The SLENZ Update – No 87, May 20, 2009

AUCKLAND U’s  VIRTUAL MEDICAL CENTRE

Students learn those communication,

teamwork, clinical  skills – virtually

Virtual simulation in an Auckland University, New Zealand, virtual medical centre  training environment is returning similar results to a  real life training facility at a fraction of the cost of a facility of that type, according to Dr Scott Diener PhD (Pictured at right).

Diener (SL: Professor Noarlunga) (http://scottdiener.edublogs.org), the university’s associate director of IT Services, an enthusiastic proponent of learning in virtual worlds and creator of the University’s Academic and Collaborative Technologies’ Long White Cloud Island sim in Second Life, made this remark in  a YouTube video presentation on the Virtual Medical Centre.

The University of Auckland’s interest in virtual worlds is such that it has also taken up 12 islands on the ONGENS OpenSim Virtual World Grid (on the ONGENS Test Bed Facility), a start-up being run by Otago University and the University of Canterbury on the KAREN network. ONGENS (Otago Next Generation Networks and Services)  is supported by the Global Network Interconnectivity Project which is funded by the New Zealand Tertiary Education Commission Growth through an Innovation Pilot Initiative.DienerScott

American-born Diener (right), who is also a blue-water yachtsman, notes that  to set up a similar training facility in real life, using mannequins, would cost something like US2.5 million.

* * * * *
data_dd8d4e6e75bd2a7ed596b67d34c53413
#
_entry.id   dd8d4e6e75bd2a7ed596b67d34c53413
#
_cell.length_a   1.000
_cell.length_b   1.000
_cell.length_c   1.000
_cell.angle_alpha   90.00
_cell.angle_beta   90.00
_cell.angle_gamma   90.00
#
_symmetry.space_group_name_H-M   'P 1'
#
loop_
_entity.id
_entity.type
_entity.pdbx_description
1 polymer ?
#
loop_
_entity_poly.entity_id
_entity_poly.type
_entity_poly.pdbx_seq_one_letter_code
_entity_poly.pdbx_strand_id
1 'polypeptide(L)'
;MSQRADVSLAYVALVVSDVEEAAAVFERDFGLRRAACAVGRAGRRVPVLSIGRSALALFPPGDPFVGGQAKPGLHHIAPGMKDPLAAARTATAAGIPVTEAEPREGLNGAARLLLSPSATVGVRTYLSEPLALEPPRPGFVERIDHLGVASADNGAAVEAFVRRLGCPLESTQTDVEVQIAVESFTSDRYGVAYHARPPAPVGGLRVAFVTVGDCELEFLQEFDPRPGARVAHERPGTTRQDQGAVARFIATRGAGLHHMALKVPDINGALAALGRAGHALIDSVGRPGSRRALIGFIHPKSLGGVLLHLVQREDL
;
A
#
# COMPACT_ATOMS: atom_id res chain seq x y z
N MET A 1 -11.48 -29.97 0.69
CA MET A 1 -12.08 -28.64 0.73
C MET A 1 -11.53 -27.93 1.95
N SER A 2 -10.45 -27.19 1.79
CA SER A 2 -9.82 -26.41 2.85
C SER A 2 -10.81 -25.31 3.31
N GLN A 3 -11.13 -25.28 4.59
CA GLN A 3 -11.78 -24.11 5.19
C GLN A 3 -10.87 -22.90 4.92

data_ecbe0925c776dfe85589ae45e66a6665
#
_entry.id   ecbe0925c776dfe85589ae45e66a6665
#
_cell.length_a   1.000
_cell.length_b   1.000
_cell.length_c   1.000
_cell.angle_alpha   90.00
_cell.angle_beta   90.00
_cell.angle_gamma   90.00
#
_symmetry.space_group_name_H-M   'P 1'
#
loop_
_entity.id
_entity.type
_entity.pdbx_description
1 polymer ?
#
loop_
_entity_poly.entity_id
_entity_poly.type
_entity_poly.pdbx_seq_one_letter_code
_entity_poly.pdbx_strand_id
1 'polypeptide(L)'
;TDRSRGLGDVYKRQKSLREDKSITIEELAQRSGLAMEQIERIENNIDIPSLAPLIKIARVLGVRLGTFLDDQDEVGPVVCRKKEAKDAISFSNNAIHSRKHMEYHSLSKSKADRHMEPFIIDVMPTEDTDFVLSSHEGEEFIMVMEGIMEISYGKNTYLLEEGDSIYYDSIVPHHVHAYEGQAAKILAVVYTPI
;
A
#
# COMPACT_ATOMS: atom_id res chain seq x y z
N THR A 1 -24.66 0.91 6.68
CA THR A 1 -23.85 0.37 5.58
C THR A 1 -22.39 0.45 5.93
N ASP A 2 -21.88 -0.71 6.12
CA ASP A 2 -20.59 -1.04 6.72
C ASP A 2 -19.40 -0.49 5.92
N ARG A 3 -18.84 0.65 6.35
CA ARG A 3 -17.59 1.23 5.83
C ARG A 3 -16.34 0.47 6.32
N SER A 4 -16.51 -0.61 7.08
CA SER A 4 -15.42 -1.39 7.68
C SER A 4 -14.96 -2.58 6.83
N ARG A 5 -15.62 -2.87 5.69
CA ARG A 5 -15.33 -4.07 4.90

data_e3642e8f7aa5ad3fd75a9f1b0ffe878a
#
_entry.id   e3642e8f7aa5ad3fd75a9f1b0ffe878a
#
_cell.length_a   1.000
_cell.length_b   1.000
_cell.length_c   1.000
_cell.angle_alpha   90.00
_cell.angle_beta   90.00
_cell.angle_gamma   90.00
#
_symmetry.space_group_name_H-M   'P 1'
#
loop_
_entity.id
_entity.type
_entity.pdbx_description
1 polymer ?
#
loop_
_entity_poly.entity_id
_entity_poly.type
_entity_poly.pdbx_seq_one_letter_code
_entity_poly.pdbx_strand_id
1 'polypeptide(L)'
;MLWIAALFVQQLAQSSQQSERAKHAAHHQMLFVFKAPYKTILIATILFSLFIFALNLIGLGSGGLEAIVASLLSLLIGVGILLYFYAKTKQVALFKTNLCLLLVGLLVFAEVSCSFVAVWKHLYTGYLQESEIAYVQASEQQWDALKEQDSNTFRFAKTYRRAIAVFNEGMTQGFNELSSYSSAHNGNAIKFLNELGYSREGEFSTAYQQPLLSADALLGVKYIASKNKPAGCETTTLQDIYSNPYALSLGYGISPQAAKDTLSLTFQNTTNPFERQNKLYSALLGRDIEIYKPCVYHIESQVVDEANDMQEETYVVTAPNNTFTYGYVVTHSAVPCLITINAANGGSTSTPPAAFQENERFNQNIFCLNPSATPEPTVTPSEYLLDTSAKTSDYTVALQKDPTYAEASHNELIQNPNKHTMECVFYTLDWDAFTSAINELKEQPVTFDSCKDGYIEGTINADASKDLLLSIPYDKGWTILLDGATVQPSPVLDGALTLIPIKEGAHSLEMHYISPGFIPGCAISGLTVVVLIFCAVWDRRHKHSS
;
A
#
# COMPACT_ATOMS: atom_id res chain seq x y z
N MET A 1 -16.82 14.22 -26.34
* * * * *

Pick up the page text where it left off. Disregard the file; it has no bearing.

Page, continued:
In the SL Medical Centre simulation, however, Diener said, the instructor could set various similar simulations/situations that students teams had to diagnose and treat.

“Readings and charts change when someone becomes a patient,” he said, adding that the students, through working in the simulation, learned teamwork and communication skills alongside the clinical skills.

In the virtual  ward, actors could sit in beds  (as avatars) acting as patients with specific problems, he said. He didn’t mention it  in the video but this means they can be accessed/interviewed/diagnosed by students and interns – and even working doctors needing to upgrade their skills – with access to Broadband internet anywhere but not the time to travel to New Zealand’s two medical schools, one in Auckland and  the other in  Dunedin.

“Participant take a survey to determine if virtual simulation provides comparable results to laboratory settings,” he said, adding, “So far, the virtual simulation is offering comparable results at a fraction of the cost.”



One Response

  1. […] Students learn those communication, teamwork, clinical  skills – virtually | 20 May 2009 […]

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